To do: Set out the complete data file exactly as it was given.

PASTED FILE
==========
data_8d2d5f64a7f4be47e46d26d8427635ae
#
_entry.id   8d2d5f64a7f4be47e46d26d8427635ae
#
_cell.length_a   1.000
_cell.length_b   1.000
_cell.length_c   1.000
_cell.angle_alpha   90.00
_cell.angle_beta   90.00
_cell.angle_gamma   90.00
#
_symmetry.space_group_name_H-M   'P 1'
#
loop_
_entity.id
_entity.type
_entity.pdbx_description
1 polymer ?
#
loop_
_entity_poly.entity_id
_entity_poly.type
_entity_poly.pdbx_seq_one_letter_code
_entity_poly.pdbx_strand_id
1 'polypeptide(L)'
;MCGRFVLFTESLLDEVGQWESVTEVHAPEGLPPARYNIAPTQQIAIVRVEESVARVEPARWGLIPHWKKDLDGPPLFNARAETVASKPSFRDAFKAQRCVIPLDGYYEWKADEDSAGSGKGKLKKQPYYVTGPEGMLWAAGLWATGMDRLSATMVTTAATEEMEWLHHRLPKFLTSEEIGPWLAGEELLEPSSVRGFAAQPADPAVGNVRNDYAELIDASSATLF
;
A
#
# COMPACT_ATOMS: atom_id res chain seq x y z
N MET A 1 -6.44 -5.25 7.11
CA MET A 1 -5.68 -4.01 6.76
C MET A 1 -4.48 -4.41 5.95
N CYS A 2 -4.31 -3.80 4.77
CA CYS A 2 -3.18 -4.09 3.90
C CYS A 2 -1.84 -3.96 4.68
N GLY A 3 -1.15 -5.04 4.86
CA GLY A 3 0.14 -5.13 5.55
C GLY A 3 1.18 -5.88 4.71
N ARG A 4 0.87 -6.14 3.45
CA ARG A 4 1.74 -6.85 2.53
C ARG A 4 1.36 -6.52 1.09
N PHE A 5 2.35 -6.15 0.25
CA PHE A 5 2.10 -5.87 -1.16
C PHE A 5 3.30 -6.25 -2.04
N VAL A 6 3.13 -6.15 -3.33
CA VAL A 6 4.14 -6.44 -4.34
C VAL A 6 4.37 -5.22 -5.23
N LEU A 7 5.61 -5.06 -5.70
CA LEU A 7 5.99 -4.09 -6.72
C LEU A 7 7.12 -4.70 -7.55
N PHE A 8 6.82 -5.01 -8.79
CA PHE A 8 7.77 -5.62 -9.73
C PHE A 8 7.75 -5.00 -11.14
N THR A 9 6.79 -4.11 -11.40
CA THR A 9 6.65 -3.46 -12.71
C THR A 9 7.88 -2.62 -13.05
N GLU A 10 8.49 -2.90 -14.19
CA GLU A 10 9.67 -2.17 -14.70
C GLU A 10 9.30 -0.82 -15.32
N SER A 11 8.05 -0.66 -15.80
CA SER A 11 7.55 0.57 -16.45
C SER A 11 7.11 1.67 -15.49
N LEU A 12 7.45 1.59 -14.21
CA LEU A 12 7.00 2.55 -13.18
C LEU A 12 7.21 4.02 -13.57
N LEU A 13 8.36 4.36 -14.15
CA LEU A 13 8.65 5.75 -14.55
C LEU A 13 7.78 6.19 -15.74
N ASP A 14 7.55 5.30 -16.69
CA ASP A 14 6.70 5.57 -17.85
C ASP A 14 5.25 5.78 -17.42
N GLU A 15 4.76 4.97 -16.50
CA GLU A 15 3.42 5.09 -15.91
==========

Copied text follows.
data_8d2d5f64a7f4be47e46d26d8427635ae
#
_entry.id   8d2d5f64a7f4be47e46d26d8427635ae
#
_cell.length_a   1.000
_cell.length_b   1.000
_cell.length_c   1.000
_cell.angle_alpha   90.00
_cell.angle_beta   90.00
_cell.angle_gamma   90.00
#
_symmetry.space_group_name_H-M   'P 1'
#
loop_
_entity.id
_entity.type
_entity.pdbx_description
1 polymer ?
#
loop_
_entity_poly.entity_id
_entity_poly.type
_entity_poly.pdbx_seq_one_letter_code
_entity_poly.pdbx_strand_id
1 'polypeptide(L)'
;MCGRFVLFTESLLDEVGQWESVTEVHAPEGLPPARYNIAPTQQIAIVRVEESVARVEPARWGLIPHWKKDLDGPPLFNARAETVASKPSFRDAFKAQRCVIPLDGYYEWKADEDSAGSGKGKLKKQPYYVTGPEGMLWAAGLWATGMDRLSATMVTTAATEEMEWLHHRLPKFLTSEEIGPWLAGEELLEPSSVRGFAAQPADPAVGNVRNDYAELIDASSATLF
;
A
#
# COMPACT_ATOMS: atom_id res chain seq x y z
N MET A 1 -6.44 -5.25 7.11
CA MET A 1 -5.68 -4.01 6.76
C MET A 1 -4.48 -4.41 5.95
N CYS A 2 -4.31 -3.80 4.77
CA CYS A 2 -3.18 -4.09 3.90
C CYS A 2 -1.84 -3.96 4.68
N GLY A 3 -1.15 -5.04 4.86
CA GLY A 3 0.14 -5.13 5.55
C GLY A 3 1.18 -5.88 4.71
N ARG A 4 0.87 -6.14 3.45
CA ARG A 4 1.74 -6.85 2.53
C ARG A 4 1.36 -6.52 1.09
N PHE A 5 2.35 -6.15 0.25
CA PHE A 5 2.10 -5.87 -1.16
C PHE A 5 3.30 -6.25 -2.04
N VAL A 6 3.13 -6.15 -3.33
CA VAL A 6 4.14 -6.44 -4.34
C VAL A 6 4.37 -5.22 -5.23
N LEU A 7 5.61 -5.06 -5.70
CA LEU A 7 5.99 -4.09 -6.72
C LEU A 7 7.12 -4.70 -7.55
N PHE A 8 6.82 -5.01 -8.79
CA PHE A 8 7.77 -5.62 -9.73
C PHE A 8 7.75 -5.00 -11.14
N THR A 9 6.79 -4.11 -11.40
CA THR A 9 6.65 -3.46 -12.71
C THR A 9 7.88 -2.62 -13.05
N GLU A 10 8.49 -2.90 -14.19
CA GLU A 10 9.67 -2.17 -14.70
C GLU A 10 9.30 -0.82 -15.32
N SER A 11 8.05 -0.66 -15.80
CA SER A 11 7.55 0.57 -16.45
C SER A 11 7.11 1.67 -15.49
N LEU A 12 7.45 1.59 -14.21
CA LEU A 12 7.00 2.55 -13.18
C LEU A 12 7.21 4.02 -13.57
N LEU A 13 8.36 4.36 -14.15
CA LEU A 13 8.65 5.75 -14.55
C LEU A 13 7.78 6.19 -15.74
N ASP A 14 7.55 5.30 -16.69
CA ASP A 14 6.70 5.57 -17.85
C ASP A 14 5.25 5.78 -17.42
N GLU A 15 4.76 4.97 -16.50
CA GLU A 15 3.42 5.09 -15.91